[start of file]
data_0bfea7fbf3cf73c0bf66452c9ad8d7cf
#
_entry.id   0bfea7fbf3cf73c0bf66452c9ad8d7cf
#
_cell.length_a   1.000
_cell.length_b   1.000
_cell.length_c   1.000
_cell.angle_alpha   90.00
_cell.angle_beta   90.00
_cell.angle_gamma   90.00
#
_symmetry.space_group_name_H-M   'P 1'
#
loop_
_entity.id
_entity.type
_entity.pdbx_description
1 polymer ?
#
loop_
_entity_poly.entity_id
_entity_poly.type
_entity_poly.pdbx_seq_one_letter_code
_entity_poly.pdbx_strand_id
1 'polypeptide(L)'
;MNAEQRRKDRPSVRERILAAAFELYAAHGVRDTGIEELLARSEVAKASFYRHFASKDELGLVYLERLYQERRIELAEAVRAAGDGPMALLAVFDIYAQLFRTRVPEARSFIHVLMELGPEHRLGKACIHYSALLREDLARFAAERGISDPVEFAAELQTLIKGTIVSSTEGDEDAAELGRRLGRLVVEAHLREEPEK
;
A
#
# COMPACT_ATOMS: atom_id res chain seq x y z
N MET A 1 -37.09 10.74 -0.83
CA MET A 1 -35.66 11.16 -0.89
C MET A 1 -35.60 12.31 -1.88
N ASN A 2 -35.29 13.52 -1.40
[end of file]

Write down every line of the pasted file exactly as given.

data_0bfea7fbf3cf73c0bf66452c9ad8d7cf
#
_entry.id   0bfea7fbf3cf73c0bf66452c9ad8d7cf
#
_cell.length_a   1.000
_cell.length_b   1.000
_cell.length_c   1.000
_cell.angle_alpha   90.00
_cell.angle_beta   90.00
_cell.angle_gamma   90.00
#
_symmetry.space_group_name_H-M   'P 1'
#
loop_
_entity.id
_entity.type
_entity.pdbx_description
1 polymer ?
#
loop_
_entity_poly.entity_id
_entity_poly.type
_entity_poly.pdbx_seq_one_letter_code
_entity_poly.pdbx_strand_id
1 'polypeptide(L)'
;MNAEQRRKDRPSVRERILAAAFELYAAHGVRDTGIEELLARSEVAKASFYRHFASKDELGLVYLERLYQERRIELAEAVRAAGDGPMALLAVFDIYAQLFRTRVPEARSFIHVLMELGPEHRLGKACIHYSALLREDLARFAAERGISDPVEFAAELQTLIKGTIVSSTEGDEDAAELGRRLGRLVVEAHLREEPEK
;
A
#
# COMPACT_ATOMS: atom_id res chain seq x y z
N MET A 1 -37.09 10.74 -0.83
CA MET A 1 -35.66 11.16 -0.89
C MET A 1 -35.60 12.31 -1.88
N ASN A 2 -35.29 13.52 -1.40